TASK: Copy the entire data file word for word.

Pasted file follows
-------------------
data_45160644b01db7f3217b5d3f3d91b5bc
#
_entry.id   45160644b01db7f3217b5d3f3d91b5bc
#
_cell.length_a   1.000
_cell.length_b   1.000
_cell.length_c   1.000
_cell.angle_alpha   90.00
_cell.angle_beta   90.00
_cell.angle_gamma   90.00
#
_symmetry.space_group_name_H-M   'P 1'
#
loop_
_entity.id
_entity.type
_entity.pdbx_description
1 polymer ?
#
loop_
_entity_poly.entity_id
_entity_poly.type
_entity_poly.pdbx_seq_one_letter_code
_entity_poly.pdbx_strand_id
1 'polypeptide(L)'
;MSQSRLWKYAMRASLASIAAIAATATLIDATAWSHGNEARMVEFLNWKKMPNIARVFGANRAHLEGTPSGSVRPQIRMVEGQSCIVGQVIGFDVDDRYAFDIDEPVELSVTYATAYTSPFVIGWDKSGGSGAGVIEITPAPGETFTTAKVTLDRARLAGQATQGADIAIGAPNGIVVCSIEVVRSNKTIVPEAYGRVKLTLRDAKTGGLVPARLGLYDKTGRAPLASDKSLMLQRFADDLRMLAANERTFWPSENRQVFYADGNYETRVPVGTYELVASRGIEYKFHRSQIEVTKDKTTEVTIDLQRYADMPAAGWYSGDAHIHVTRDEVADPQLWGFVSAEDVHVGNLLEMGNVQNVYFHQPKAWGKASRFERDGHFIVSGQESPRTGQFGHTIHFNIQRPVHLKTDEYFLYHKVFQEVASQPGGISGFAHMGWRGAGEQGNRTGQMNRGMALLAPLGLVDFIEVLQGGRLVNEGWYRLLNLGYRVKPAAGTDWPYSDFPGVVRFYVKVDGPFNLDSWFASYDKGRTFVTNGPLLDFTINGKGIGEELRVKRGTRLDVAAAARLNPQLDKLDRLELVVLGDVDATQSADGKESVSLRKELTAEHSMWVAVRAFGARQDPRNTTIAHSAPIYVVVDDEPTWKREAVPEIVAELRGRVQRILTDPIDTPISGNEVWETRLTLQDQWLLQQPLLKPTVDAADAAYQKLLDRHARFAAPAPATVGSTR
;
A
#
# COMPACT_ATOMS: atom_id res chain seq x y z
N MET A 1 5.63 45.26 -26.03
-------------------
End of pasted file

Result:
data_45160644b01db7f3217b5d3f3d91b5bc
#
_entry.id   45160644b01db7f3217b5d3f3d91b5bc
#
_cell.length_a   1.000
_cell.length_b   1.000
_cell.length_c   1.000
_cell.angle_alpha   90.00
_cell.angle_beta   90.00
_cell.angle_gamma   90.00
#
_symmetry.space_group_name_H-M   'P 1'
#
loop_
_entity.id
_entity.type
_entity.pdbx_description
1 polymer ?
#
loop_
_entity_poly.entity_id
_entity_poly.type
_entity_poly.pdbx_seq_one_letter_code
_entity_poly.pdbx_strand_id
1 'polypeptide(L)'
;MSQSRLWKYAMRASLASIAAIAATATLIDATAWSHGNEARMVEFLNWKKMPNIARVFGANRAHLEGTPSGSVRPQIRMVEGQSCIVGQVIGFDVDDRYAFDIDEPVELSVTYATAYTSPFVIGWDKSGGSGAGVIEITPAPGETFTTAKVTLDRARLAGQATQGADIAIGAPNGIVVCSIEVVRSNKTIVPEAYGRVKLTLRDAKTGGLVPARLGLYDKTGRAPLASDKSLMLQRFADDLRMLAANERTFWPSENRQVFYADGNYETRVPVGTYELVASRGIEYKFHRSQIEVTKDKTTEVTIDLQRYADMPAAGWYSGDAHIHVTRDEVADPQLWGFVSAEDVHVGNLLEMGNVQNVYFHQPKAWGKASRFERDGHFIVSGQESPRTGQFGHTIHFNIQRPVHLKTDEYFLYHKVFQEVASQPGGISGFAHMGWRGAGEQGNRTGQMNRGMALLAPLGLVDFIEVLQGGRLVNEGWYRLLNLGYRVKPAAGTDWPYSDFPGVVRFYVKVDGPFNLDSWFASYDKGRTFVTNGPLLDFTINGKGIGEELRVKRGTRLDVAAAARLNPQLDKLDRLELVVLGDVDATQSADGKESVSLRKELTAEHSMWVAVRAFGARQDPRNTTIAHSAPIYVVVDDEPTWKREAVPEIVAELRGRVQRILTDPIDTPISGNEVWETRLTLQDQWLLQQPLLKPTVDAADAAYQKLLDRHARFAAPAPATVGSTR
;
A
#
# COMPACT_ATOMS: atom_id res chain seq x y z
N MET A 1 5.63 45.26 -26.03